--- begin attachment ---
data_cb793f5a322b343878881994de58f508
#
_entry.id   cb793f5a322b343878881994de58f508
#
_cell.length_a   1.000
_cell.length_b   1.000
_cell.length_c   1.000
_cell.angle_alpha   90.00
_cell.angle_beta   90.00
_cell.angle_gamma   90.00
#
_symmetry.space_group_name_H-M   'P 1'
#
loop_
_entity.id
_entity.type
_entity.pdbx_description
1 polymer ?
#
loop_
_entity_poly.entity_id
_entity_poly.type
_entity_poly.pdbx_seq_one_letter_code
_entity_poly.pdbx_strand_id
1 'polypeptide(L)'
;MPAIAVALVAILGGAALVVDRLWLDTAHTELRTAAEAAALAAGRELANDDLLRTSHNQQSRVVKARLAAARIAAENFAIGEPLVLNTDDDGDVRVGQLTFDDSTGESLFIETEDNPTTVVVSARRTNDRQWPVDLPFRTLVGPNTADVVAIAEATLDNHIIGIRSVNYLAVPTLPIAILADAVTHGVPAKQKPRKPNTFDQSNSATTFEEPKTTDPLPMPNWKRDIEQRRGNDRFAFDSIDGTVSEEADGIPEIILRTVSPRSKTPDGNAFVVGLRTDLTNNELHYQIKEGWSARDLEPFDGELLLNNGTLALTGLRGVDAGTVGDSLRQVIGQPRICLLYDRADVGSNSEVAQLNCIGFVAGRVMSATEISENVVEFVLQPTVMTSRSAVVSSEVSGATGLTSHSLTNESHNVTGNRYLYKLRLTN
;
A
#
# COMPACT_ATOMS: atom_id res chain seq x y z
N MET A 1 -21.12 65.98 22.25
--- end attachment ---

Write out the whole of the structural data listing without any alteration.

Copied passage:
data_cb793f5a322b343878881994de58f508
#
_entry.id   cb793f5a322b343878881994de58f508
#
_cell.length_a   1.000
_cell.length_b   1.000
_cell.length_c   1.000
_cell.angle_alpha   90.00
_cell.angle_beta   90.00
_cell.angle_gamma   90.00
#
_symmetry.space_group_name_H-M   'P 1'
#
loop_
_entity.id
_entity.type
_entity.pdbx_description
1 polymer ?
#
loop_
_entity_poly.entity_id
_entity_poly.type
_entity_poly.pdbx_seq_one_letter_code
_entity_poly.pdbx_strand_id
1 'polypeptide(L)'
;MPAIAVALVAILGGAALVVDRLWLDTAHTELRTAAEAAALAAGRELANDDLLRTSHNQQSRVVKARLAAARIAAENFAIGEPLVLNTDDDGDVRVGQLTFDDSTGESLFIETEDNPTTVVVSARRTNDRQWPVDLPFRTLVGPNTADVVAIAEATLDNHIIGIRSVNYLAVPTLPIAILADAVTHGVPAKQKPRKPNTFDQSNSATTFEEPKTTDPLPMPNWKRDIEQRRGNDRFAFDSIDGTVSEEADGIPEIILRTVSPRSKTPDGNAFVVGLRTDLTNNELHYQIKEGWSARDLEPFDGELLLNNGTLALTGLRGVDAGTVGDSLRQVIGQPRICLLYDRADVGSNSEVAQLNCIGFVAGRVMSATEISENVVEFVLQPTVMTSRSAVVSSEVSGATGLTSHSLTNESHNVTGNRYLYKLRLTN
;
A
#
# COMPACT_ATOMS: atom_id res chain seq x y z
N MET A 1 -21.12 65.98 22.25